No one likes paying tax. But everyone agrees that there must be a tax system in order to fund the services required by a civilised society. In the OECD countries the average GDP taken in tax was 36.2% in 2005 (the latest year for which complete figures are available). The tax take ranges from 19.19% in Mexico to 50.7% in Sweden. The UK came in at 36.5% which was just above the average and compares with 37.6% in 1985 when Thatcherism was in full stride and tax cutting central to that ideology.
So, in practice the debate about desirable tax levels in the more developed OECD countries, ranges between almost 40 and 50 % of GDP. There is an important debate to be had about the distribution of the tax burden but that is not the subject under discussion.
It is of course impossible to pick a figure and assert that it is the ideal tax level – although Roy Jenkins did say in 1976 that you cannot push public expenditure significantly above 60% of GDP and retain the values of a plural society with adequate freedom of choice. This may well be the case but since no one is advocating such a rate of tax, it does not take us very far.
An easier way to ask ourselves the question is to look at different societies across the world and ask which is the more attractive model. Many people in the UK – not least the leaders of New Labour – take the US as their model. The US tax take in 2005 was 28.2% of GDP. For myself, I find the US alarmingly violent and unequal. I am constantly shocked by the people who beg i their public places and am astonished that the people of one of the richest and most powerful countries in the world have been willing to put up with such an inadequate health care system for so long. In contrast, the Scandinavian countries are less unequal, less criminal and violent, have higher achievements in healthcare and education and extremely efficient economies.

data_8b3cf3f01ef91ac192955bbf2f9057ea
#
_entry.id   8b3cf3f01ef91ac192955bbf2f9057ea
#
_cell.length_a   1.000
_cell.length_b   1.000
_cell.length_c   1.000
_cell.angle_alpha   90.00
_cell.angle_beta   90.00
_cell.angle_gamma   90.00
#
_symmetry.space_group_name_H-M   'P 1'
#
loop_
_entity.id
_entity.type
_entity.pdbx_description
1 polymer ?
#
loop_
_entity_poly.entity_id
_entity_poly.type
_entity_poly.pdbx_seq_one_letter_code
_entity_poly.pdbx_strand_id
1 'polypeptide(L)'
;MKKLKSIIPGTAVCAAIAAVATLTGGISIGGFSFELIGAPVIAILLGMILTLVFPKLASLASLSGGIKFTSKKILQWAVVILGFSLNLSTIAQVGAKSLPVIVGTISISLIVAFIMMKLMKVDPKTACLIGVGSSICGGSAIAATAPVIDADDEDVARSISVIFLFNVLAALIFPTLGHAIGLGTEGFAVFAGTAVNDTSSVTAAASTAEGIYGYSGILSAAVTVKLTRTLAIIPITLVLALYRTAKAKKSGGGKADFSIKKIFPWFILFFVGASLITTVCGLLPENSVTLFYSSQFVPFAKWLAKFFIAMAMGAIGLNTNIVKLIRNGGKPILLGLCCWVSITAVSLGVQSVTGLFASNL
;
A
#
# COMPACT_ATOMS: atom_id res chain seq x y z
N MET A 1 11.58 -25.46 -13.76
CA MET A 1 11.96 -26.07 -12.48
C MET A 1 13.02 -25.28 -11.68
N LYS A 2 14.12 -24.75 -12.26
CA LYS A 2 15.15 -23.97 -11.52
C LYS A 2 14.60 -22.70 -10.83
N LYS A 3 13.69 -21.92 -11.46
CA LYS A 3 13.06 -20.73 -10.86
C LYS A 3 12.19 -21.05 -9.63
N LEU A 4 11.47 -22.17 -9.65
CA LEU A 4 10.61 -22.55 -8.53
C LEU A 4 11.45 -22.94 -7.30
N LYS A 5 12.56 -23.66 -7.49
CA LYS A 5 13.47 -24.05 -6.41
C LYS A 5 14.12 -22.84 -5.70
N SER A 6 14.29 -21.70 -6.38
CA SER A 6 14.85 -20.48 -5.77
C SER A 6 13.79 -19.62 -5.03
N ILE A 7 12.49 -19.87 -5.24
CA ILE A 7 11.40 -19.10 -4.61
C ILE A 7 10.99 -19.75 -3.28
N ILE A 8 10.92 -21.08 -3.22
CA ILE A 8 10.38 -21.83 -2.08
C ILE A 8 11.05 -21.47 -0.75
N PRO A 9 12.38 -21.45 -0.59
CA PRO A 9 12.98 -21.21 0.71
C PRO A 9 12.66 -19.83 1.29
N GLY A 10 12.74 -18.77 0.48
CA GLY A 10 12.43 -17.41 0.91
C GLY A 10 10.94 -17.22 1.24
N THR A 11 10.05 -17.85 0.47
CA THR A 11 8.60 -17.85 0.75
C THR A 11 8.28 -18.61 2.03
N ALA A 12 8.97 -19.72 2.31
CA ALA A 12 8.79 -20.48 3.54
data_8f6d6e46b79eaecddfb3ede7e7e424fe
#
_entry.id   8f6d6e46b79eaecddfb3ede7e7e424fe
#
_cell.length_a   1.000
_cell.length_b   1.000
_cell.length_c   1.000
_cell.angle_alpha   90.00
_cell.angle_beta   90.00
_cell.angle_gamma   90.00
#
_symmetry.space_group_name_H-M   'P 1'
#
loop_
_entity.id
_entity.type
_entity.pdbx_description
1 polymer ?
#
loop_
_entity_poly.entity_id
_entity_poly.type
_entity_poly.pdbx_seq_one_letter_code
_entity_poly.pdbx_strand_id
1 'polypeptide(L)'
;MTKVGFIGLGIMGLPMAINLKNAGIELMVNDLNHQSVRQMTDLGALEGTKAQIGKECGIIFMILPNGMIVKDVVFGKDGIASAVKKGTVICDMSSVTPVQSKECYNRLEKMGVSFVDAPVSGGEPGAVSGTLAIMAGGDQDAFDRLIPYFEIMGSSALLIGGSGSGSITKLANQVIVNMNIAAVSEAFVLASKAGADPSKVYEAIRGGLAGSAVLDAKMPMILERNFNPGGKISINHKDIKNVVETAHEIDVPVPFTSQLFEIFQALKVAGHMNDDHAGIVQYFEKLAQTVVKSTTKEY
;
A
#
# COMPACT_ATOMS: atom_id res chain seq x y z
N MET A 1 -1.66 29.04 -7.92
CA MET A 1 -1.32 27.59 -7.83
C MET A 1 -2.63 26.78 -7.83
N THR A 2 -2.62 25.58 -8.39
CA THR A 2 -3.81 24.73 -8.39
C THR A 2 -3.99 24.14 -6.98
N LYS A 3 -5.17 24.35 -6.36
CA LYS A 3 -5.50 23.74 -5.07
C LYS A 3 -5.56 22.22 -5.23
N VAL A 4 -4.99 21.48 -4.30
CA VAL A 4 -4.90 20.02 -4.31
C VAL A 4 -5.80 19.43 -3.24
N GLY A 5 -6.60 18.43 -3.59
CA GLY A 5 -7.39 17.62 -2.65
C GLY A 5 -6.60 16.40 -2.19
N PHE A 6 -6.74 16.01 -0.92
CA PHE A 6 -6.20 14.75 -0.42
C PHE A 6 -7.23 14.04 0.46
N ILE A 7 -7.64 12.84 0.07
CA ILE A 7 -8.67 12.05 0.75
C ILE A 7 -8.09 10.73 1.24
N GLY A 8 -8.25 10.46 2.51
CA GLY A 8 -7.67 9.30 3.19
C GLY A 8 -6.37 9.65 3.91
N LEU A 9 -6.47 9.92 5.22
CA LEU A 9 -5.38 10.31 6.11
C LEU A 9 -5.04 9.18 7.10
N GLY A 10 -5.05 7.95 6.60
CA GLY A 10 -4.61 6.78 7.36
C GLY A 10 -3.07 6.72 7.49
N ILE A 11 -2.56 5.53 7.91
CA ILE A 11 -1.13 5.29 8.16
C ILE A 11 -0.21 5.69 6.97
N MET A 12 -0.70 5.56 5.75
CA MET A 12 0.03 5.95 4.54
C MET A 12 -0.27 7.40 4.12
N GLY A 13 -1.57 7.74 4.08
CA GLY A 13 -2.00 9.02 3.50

My short answer to the question of desirable tax levels is that I would prefer the UK to be more like Sweden and less like the US and if that means 50% rather than 40% of GDP being taken in taxation, I am happy to pay that price. But I must qualify this conclusion. Quantity does not necessarily deliver quality and I would not support an increase in taxation to feed the present model of highly centralised, target ridden, bureaucratic, demoralised public services. A willingness to spend a higher percentage of GDP in taxation is a necessary but not sufficient condition of the more civilised social model that I favour. I am sad to say that the concentration of power in the Prime Minister’s office, weak Parliament, unrepresentative electoral system and obsession with media management, has created a growing incompetence in the British system of government. This problem needs urgent attention, but this question goes wider than that of the desirable levels of taxation.
My final point is that we are moving into a new phase of human history. The end of the eighteenth century brought us the industrial revolution and the promise of continuing economic growth that would in time bring benefit to the whole of humanity. The crisis of climate change and other environmental strains means that the promise of ever expanding material wealth will be brought to an end. In order for the world to survive the enormous challenge of this change, there will need to be greater equity across the world and within countries. We will need to look to provide the necessities of life to all and then find the meaning of our lives in non material goods – such as music, poetry, spirituality, nature, a spirit of community and a general satisfying quality of life. To manage this change and refocus our societies we will need to be willing to spend more of our GDP investing in the services of a civilised society rather than insist on our right to spend more of our money on individually purchased consumer goods.